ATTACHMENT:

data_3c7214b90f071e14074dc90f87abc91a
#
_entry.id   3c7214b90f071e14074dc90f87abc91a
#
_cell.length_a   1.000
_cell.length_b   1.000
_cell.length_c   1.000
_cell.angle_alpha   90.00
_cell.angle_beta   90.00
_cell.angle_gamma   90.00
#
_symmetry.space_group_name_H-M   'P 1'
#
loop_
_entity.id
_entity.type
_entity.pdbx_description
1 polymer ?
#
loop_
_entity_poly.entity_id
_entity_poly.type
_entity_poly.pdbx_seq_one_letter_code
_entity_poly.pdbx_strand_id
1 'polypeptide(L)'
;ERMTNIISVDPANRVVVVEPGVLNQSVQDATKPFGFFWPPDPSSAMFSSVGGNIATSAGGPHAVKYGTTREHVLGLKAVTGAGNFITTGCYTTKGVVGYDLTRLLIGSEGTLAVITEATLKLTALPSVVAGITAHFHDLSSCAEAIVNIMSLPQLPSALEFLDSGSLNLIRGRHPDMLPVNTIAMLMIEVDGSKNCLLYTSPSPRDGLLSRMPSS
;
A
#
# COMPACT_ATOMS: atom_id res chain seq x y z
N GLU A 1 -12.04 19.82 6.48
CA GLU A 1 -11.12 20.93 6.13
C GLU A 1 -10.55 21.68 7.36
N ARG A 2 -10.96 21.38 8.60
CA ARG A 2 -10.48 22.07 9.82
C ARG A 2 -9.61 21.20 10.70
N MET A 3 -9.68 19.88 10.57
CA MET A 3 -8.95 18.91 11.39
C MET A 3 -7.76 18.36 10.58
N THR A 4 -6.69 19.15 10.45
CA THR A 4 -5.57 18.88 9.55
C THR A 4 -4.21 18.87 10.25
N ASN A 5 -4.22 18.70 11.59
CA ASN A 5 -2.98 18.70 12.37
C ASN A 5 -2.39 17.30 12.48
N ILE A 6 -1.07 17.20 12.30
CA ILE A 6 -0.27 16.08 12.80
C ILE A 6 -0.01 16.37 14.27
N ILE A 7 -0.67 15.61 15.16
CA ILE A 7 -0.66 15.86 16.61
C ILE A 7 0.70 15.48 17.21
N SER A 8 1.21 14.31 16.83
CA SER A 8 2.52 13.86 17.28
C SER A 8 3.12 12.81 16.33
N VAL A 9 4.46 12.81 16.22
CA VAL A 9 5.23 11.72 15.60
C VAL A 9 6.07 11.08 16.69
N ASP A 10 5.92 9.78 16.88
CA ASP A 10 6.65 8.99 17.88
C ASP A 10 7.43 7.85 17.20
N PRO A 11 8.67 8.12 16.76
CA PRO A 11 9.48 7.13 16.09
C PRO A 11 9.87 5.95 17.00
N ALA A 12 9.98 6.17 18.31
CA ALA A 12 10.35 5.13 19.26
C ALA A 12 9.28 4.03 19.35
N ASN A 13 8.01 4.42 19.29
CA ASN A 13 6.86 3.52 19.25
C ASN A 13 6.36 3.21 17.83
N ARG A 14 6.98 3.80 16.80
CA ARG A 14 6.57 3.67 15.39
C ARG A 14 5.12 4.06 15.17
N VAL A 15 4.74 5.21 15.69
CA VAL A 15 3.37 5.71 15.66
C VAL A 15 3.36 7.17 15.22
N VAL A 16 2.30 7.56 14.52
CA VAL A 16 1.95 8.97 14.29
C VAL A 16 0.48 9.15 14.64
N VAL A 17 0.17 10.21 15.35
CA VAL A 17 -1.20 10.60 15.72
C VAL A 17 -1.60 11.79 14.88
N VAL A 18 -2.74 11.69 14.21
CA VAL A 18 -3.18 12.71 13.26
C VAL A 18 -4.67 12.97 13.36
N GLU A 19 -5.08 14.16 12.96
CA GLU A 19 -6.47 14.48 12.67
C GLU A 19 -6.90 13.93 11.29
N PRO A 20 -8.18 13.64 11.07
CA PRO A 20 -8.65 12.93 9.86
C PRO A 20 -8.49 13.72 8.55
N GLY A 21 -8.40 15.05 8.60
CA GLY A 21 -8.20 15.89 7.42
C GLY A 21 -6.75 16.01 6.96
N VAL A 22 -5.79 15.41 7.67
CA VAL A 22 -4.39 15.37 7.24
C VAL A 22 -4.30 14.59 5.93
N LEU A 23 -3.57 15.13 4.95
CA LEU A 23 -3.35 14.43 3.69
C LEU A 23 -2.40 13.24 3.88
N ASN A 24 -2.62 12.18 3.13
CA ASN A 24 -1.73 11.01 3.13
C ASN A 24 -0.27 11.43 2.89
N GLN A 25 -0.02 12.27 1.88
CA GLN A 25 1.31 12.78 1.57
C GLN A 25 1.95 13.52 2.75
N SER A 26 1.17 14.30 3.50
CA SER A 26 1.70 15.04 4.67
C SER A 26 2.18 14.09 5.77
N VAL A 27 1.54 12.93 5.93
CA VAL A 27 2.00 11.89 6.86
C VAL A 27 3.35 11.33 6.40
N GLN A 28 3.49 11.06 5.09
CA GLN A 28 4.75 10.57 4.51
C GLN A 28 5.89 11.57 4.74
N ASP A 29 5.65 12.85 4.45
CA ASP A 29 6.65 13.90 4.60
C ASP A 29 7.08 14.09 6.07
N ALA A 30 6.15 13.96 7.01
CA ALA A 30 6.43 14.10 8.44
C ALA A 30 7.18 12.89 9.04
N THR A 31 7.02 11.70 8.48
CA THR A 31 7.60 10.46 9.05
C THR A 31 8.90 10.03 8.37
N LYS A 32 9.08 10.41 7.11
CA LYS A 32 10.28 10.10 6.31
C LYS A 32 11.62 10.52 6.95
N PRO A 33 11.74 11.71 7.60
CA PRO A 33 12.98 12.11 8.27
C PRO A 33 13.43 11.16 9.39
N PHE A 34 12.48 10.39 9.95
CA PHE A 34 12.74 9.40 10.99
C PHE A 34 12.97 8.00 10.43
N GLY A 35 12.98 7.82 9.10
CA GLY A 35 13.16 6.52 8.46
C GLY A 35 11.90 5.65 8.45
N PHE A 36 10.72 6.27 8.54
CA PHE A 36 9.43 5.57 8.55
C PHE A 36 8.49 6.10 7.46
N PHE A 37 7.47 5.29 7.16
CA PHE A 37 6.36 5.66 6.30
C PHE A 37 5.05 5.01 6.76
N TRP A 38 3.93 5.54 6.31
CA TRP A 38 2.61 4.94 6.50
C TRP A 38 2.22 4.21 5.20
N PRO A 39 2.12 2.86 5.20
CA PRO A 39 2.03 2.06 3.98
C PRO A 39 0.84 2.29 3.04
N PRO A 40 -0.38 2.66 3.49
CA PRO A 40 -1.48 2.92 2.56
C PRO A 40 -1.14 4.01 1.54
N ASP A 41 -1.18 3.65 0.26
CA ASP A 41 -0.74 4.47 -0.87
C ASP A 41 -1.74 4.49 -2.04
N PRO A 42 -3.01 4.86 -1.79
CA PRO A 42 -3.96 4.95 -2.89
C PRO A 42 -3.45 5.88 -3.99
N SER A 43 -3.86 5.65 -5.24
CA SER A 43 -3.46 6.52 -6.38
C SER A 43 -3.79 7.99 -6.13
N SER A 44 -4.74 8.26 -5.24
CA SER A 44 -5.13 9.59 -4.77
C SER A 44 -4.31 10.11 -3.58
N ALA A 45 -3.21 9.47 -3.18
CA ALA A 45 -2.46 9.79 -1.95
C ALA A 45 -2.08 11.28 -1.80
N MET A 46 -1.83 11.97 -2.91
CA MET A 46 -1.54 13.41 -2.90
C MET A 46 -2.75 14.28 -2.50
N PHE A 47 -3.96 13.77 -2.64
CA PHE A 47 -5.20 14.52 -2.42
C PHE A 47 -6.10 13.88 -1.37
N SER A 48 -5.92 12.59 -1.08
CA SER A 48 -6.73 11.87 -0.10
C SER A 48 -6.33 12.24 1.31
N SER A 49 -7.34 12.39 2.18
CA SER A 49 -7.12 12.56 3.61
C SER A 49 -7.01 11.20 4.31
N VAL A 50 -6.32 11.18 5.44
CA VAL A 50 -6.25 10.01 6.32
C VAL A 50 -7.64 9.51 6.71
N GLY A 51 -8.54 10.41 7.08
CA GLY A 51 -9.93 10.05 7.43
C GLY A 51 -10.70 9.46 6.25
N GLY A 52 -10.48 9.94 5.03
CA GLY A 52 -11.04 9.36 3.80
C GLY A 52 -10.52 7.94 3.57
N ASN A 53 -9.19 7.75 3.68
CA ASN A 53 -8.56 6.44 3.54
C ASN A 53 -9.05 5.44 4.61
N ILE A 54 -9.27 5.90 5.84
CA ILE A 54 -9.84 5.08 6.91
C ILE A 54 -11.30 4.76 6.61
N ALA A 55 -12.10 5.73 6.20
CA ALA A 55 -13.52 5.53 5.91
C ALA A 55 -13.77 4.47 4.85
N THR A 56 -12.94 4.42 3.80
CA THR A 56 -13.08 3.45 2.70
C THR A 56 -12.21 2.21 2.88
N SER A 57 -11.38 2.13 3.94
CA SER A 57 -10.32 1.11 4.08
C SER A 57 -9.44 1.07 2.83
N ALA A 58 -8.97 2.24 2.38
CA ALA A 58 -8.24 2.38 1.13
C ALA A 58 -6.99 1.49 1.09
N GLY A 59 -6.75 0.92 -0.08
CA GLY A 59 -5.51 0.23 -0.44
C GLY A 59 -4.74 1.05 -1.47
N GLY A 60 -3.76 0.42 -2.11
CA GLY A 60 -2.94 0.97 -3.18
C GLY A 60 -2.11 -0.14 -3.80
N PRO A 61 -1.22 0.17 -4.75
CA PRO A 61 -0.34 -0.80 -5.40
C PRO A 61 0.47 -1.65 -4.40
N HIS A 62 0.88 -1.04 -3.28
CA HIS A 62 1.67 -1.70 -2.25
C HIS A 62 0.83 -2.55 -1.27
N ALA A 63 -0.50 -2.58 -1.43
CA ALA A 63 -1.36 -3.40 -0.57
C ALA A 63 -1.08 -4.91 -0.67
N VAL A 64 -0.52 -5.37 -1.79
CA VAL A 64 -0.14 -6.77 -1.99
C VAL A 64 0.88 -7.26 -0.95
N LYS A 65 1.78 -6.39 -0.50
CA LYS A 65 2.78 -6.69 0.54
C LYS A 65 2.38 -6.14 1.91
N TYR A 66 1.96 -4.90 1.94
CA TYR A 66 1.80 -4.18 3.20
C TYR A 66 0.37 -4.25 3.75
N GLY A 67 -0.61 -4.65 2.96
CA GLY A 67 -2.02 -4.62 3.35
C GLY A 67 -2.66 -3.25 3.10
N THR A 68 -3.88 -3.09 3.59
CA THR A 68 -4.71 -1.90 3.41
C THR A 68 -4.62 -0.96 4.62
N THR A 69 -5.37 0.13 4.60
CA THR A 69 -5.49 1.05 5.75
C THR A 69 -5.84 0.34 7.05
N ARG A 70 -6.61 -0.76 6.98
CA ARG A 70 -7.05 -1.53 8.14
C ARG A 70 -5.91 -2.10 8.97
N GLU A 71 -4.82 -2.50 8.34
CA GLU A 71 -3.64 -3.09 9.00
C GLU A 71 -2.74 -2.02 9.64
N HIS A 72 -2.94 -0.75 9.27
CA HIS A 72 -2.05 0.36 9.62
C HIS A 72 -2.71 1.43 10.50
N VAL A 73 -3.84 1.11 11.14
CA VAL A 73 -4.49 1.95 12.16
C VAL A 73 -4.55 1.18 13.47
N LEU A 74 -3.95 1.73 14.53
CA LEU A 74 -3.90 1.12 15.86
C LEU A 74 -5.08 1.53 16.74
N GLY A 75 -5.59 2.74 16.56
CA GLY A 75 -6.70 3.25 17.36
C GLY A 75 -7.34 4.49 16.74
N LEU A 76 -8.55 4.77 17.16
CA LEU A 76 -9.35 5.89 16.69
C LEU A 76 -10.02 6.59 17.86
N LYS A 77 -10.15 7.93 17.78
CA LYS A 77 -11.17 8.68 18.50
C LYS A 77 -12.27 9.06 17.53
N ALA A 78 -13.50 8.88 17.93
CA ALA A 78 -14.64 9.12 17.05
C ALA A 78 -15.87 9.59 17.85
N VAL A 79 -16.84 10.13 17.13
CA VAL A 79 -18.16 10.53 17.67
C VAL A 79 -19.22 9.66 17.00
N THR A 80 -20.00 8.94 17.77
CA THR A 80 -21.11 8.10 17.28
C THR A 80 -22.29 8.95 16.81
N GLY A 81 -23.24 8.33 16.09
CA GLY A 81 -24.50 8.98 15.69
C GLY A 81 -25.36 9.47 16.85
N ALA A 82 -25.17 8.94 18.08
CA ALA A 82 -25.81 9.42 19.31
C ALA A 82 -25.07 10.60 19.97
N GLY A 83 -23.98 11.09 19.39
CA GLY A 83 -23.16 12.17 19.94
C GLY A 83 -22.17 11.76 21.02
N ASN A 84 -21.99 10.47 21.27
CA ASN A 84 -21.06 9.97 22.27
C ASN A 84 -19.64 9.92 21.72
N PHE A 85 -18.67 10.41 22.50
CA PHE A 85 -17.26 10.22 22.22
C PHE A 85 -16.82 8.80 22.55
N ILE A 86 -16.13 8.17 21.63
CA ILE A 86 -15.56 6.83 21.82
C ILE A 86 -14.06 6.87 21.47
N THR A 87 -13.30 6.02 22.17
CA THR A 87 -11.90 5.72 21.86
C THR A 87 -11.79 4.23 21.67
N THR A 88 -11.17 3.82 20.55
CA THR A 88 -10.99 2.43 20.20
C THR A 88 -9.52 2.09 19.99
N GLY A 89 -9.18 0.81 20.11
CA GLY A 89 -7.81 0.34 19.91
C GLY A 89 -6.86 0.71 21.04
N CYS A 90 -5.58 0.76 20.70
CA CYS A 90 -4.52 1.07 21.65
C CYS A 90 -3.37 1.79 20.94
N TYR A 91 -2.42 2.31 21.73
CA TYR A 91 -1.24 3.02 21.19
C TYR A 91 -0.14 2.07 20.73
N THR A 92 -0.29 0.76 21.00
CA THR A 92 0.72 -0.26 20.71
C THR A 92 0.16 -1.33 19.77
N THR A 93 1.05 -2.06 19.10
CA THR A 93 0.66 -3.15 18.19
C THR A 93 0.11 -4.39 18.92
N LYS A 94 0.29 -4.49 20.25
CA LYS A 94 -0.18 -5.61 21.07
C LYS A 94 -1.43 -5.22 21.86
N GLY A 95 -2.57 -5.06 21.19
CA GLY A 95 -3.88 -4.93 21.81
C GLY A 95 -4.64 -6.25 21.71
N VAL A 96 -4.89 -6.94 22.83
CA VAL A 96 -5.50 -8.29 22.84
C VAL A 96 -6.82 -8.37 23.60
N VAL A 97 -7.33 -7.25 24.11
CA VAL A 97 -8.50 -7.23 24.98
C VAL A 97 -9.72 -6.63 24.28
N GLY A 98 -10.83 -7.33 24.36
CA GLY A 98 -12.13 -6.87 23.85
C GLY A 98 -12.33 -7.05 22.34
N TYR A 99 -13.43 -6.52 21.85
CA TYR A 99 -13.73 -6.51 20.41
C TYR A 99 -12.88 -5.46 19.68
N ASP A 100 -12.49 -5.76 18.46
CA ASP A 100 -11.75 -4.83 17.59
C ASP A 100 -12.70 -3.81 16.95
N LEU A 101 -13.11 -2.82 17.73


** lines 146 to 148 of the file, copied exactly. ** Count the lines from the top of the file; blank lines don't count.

CA PRO A 39 2.03 2.06 3.98
C PRO A 39 0.84 2.29 3.04
N PRO A 40 -0.38 2.66 3.49